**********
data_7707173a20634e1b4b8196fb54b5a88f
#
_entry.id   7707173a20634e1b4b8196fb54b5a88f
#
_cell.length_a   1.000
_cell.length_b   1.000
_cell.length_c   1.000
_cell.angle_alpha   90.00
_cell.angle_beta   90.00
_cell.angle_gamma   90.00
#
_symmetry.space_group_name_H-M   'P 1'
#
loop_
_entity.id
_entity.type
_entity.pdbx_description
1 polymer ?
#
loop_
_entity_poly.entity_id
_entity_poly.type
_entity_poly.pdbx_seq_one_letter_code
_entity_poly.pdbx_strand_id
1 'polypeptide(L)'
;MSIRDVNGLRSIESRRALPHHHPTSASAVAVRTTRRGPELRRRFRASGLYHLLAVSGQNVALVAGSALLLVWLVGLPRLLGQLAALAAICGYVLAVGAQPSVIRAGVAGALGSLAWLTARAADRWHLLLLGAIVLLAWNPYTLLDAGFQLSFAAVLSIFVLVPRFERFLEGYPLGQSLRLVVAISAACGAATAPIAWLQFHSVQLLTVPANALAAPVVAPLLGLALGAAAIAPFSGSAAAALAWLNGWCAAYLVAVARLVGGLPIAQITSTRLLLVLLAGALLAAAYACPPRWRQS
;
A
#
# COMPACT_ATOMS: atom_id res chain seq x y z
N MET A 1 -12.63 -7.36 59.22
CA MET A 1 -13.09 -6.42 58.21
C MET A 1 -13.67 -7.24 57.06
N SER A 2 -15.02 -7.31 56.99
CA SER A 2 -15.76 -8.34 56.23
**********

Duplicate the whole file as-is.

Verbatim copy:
data_7707173a20634e1b4b8196fb54b5a88f
#
_entry.id   7707173a20634e1b4b8196fb54b5a88f
#
_cell.length_a   1.000
_cell.length_b   1.000
_cell.length_c   1.000
_cell.angle_alpha   90.00
_cell.angle_beta   90.00
_cell.angle_gamma   90.00
#
_symmetry.space_group_name_H-M   'P 1'
#
loop_
_entity.id
_entity.type
_entity.pdbx_description
1 polymer ?
#
loop_
_entity_poly.entity_id
_entity_poly.type
_entity_poly.pdbx_seq_one_letter_code
_entity_poly.pdbx_strand_id
1 'polypeptide(L)'
;MSIRDVNGLRSIESRRALPHHHPTSASAVAVRTTRRGPELRRRFRASGLYHLLAVSGQNVALVAGSALLLVWLVGLPRLLGQLAALAAICGYVLAVGAQPSVIRAGVAGALGSLAWLTARAADRWHLLLLGAIVLLAWNPYTLLDAGFQLSFAAVLSIFVLVPRFERFLEGYPLGQSLRLVVAISAACGAATAPIAWLQFHSVQLLTVPANALAAPVVAPLLGLALGAAAIAPFSGSAAAALAWLNGWCAAYLVAVARLVGGLPIAQITSTRLLLVLLAGALLAAAYACPPRWRQS
;
A
#
# COMPACT_ATOMS: atom_id res chain seq x y z
N MET A 1 -12.63 -7.36 59.22
CA MET A 1 -13.09 -6.42 58.21
C MET A 1 -13.67 -7.24 57.06
N SER A 2 -15.02 -7.31 56.99
CA SER A 2 -15.76 -8.34 56.23